In Florida, our Tampa Bay area homeowners are faced with a dilemma whether to claim the homestead exemption for their underwater homes. Historically, Florida homeowners have been allowed to keep or exempt $1,000 of personal property in a Chapter 7 bankruptcy. This isn’t much, and many homeowners had to pay the bankruptcy trustee to keep anything in excess of $1,000 per debtor. However, in the past few years, the Florida legislature passed Florida Statute 222.25(4) what is referred to as the “wildcard” exemption which allows an additional $4,000 exemption for personal property when the homeowner is not claiming the homestead exemption. Florida judges have determined that the exemptions can be stacked and now homeowners who do not claim the homestead exemption can keep up to $5,000 in personal property.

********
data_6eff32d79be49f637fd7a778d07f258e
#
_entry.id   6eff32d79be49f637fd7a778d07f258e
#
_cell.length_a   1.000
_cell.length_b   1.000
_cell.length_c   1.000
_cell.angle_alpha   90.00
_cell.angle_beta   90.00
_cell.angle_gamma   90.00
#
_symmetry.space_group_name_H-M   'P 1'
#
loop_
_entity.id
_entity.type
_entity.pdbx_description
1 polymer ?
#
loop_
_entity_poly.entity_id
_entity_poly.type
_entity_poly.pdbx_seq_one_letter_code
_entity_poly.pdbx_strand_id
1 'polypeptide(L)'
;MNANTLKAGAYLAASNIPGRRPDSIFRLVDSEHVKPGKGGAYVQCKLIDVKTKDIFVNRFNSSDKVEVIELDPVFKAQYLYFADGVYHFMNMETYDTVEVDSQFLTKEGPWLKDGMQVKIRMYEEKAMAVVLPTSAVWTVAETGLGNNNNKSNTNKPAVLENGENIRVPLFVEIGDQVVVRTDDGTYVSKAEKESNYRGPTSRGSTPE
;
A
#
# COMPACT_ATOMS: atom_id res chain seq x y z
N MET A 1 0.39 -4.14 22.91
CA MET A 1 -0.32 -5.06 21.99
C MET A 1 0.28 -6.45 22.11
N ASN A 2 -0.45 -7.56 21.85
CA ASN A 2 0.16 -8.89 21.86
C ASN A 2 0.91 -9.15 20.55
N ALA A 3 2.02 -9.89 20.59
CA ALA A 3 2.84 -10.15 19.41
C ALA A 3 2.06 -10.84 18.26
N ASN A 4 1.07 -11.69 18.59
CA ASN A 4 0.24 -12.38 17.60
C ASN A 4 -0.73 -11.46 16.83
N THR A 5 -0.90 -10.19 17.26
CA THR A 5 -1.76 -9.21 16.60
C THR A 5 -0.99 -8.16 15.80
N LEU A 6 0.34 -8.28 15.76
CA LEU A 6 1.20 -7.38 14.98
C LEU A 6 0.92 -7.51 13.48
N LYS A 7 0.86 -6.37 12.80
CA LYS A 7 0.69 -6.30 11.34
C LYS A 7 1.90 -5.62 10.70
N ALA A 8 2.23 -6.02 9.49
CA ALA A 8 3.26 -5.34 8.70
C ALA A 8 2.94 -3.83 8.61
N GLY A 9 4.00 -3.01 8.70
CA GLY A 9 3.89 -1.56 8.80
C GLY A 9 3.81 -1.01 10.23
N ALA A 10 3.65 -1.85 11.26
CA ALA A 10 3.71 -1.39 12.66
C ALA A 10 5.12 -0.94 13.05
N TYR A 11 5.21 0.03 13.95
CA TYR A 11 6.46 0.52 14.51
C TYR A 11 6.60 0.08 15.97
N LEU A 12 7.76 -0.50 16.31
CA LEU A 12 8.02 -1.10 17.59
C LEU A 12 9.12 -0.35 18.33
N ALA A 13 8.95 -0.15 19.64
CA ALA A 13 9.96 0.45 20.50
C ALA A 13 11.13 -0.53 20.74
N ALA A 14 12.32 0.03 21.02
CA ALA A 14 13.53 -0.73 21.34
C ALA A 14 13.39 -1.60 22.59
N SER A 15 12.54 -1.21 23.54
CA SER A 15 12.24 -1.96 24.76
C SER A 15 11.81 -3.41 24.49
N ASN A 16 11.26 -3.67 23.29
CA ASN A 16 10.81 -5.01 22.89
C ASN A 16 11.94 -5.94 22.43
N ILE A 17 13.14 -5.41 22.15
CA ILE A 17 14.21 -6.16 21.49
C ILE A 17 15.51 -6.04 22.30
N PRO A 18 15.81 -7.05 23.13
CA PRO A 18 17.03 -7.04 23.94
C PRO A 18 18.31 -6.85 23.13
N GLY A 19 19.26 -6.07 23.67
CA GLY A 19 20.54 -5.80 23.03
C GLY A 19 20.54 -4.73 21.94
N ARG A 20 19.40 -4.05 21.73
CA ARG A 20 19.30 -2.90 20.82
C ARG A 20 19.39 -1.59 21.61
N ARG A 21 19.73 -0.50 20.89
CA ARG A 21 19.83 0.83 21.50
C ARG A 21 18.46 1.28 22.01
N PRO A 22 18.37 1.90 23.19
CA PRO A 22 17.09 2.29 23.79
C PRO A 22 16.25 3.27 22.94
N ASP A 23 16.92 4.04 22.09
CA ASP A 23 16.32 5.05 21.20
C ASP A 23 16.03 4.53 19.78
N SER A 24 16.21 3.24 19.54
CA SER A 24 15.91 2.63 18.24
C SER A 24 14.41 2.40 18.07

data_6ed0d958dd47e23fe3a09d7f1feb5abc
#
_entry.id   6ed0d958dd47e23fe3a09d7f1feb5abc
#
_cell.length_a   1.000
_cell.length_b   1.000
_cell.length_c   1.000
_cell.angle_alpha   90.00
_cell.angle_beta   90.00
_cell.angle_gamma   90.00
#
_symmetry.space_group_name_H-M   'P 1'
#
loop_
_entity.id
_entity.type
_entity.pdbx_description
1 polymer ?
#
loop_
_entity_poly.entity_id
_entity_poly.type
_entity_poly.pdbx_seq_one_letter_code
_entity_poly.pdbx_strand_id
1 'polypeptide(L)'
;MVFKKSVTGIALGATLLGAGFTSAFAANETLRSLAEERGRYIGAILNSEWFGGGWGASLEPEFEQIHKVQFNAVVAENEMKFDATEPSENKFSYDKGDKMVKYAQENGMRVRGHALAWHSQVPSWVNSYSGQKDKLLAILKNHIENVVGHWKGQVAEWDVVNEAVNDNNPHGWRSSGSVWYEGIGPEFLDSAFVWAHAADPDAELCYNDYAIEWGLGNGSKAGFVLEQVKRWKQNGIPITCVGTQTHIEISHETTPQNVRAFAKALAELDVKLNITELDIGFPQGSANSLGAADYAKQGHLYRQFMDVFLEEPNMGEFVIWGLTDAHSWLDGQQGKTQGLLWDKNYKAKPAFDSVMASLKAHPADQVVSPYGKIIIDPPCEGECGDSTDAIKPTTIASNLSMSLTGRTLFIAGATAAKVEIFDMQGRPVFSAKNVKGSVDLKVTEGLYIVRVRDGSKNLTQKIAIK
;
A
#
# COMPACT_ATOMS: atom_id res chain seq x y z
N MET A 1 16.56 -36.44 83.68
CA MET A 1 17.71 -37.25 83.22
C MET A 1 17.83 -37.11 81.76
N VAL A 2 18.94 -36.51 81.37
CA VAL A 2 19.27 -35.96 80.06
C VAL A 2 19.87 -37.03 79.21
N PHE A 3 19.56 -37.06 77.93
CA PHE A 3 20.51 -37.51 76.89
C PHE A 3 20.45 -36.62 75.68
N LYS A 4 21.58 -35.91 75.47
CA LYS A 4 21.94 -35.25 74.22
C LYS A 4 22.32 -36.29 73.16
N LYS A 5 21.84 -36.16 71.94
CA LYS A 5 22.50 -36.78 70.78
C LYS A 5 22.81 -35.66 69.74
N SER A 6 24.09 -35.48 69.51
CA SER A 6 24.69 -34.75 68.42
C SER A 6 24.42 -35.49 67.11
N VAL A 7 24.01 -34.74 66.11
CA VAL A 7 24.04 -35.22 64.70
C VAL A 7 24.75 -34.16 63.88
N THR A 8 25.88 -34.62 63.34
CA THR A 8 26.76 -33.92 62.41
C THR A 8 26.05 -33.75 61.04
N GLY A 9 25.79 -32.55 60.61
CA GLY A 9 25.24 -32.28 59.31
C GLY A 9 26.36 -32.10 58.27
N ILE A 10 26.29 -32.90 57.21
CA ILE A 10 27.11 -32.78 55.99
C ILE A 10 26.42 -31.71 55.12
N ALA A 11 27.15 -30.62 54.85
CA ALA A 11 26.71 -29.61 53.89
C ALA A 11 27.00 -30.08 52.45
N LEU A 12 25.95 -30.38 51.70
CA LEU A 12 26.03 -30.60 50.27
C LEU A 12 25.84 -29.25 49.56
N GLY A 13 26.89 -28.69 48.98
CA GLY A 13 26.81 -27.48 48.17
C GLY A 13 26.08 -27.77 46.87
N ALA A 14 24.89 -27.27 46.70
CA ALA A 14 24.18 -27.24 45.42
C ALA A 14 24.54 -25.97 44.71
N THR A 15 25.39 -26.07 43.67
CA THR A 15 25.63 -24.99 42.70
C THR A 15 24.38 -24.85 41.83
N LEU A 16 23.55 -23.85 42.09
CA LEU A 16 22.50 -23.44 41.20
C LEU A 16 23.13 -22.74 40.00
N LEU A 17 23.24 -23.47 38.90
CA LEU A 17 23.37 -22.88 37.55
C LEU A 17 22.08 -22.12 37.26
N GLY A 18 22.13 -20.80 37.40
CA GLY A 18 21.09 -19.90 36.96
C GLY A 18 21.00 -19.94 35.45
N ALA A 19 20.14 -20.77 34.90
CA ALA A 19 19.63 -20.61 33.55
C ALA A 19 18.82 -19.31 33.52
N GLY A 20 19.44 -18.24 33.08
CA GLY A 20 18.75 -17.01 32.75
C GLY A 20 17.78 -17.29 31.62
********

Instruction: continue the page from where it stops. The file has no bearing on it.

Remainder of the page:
This year, the Florida Supreme Court in Osbourne v. Dumoulin, No. SC09-751 ruled that a homeowner can claim the wildcard exemption even though they are keeping their home when it has no equity. Some judges were already ruling in this manner. As a result, many attorneys began to claim the $4,000 wildcard exemption and avoided claiming the home as exempt. Trustees were not interested in the home because it had no equity so there was no need to claim the homestead exemption.
Seeing the profit potential, some companies have begun to contact the Chapter 7 trustees in the Tampa Bay area and offering to buy the bankruptcy estate’s interest in the homes where no homestead exemption is claimed. Their goal is for the approximate $2,000 that they pay the trustee, the real estate firm will then put the house up for a short sale where they make a few bucks, and charge the homeowner rent in the meantime. The homeowner gets blindsided when they intended to keep the home all along.